Lumpy crossings stick out of the floor that’s still not smoothed under that new bamboo laminate I picked out months ago. I can still see the ugly old green linoleum, plus the even older, even uglier beige linoleum, over there in the corner, underneath where the dishwasher used to be, when I still had a dishwasher, or dishes to do. When I still had a stove, a sink, a refrigerator, and stuff to put in the cupboards. When, in other words, there still was a kitchen in here, instead of a vaguely kitchen-shaped hole. I can’t even make the recipe for Jean-Paul Sartre Casserole right now, because there’s not an oven to stare at hopelessly, while nothing cooks, forever.
Lumpy crossings, I trip on you. Lumpy crossings, I try to deny you, write you out of my will, cut off your access to my bank accounts, but here you still are, ideally placed for me to stub my toes on, spill my coffee over, and crash into. Lumpy crossings, you stop me in my tracks, embarrass me in public places, and declare the ongoing disaster of being.
This morning I made my yearly visit to the Seniors of Hanover High School, to answer any and all questions about Buddhism, and to connect as best I can to the lumpy crossings of our lives. We go in a big circle around the room. Kid Two, right on cue, asks, “If Buddhism teaches that life is suffering, as a Buddhist, how do you keep going?” Aha! I say, That is a thing that drives me up a wall. Buddhism does not in fact teach that Life Is Suffering – it teaches that There Is Suffering, which is a different story. Life Is Suffering brings us only lumpy crossings, and demands that we ignore everything else as somehow irrelevant to the project of Buddhist-ing. You can definitely find people of all faiths who practice in this way, never letting go of the lumps for long enough to enjoy anything. This total wariness towards pleasure counts itself wise, sensible, and prudent, but in fact is a cowardly rejection of beauty, trust, and love. There Is Suffering, on the other hand, allows lumpy crossings as part of life – not anything to be ashamed of, not anything to push away – and integrates them into a whole fabric of being.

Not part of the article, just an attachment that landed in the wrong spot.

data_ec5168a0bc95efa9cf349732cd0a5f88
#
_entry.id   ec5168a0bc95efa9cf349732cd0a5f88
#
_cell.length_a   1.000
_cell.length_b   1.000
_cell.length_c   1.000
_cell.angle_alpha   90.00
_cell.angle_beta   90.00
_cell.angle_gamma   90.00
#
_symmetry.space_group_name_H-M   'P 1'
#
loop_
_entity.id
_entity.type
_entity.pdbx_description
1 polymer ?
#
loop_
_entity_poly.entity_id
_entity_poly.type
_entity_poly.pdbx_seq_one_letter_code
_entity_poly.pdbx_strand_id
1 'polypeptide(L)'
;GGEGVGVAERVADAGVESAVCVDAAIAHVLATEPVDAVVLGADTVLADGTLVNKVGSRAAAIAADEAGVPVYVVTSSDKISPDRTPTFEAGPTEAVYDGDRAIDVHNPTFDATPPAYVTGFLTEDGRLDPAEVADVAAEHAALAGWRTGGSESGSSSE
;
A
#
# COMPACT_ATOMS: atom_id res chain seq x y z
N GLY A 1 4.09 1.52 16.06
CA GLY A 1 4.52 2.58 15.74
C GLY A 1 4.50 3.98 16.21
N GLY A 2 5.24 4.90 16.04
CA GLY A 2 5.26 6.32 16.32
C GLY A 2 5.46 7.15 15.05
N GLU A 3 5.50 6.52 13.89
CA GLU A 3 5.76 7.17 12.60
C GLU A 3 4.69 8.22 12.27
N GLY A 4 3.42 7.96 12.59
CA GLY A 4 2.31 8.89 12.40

A couple of nights ago, I dreamed this:
I have a bike – my own bike – and I am riding it in big, concentrated circles around a pool, where others are swimming or lounging. I take special time savoring the deep mud puddles I ride through on my nubbly cross-trek tires. It is intensely satisfying to ride, to feel the mud suck and yield, to know that I can do what I need to do, for as long as I need to do it. End.
In real life, right now is the mud season in New England, when a whole winter’s worth (well – maybe most of a winter’s worth – April is still fair game) of snow melts and stands and seeps. I dig out my orange plastic boots from where they’ve been stashed in the basement, and delight in wearing them with black rubber-mounted spikes, to navigate the still-icy, very wet woods. I choose the dampest, suckiest, boggiest parts of the path, the slickest, most treacherous parts; the deepest, stillest puddles, and walk through. My socks keep me warm; my boots keep me dry; the dogs run happily amok nearby, executing blissful pliés into the snowmelt, as their Viking hearts desire. Elliot finds a pool of golden afternoon light, a pool of leaf-lined water, and lays his body down, simultaneously soaking and drinking, allowing his furs and skin to bask in this snow-bog time, when nothing much of new growth shows itself, but the old, frozen order is clearly over.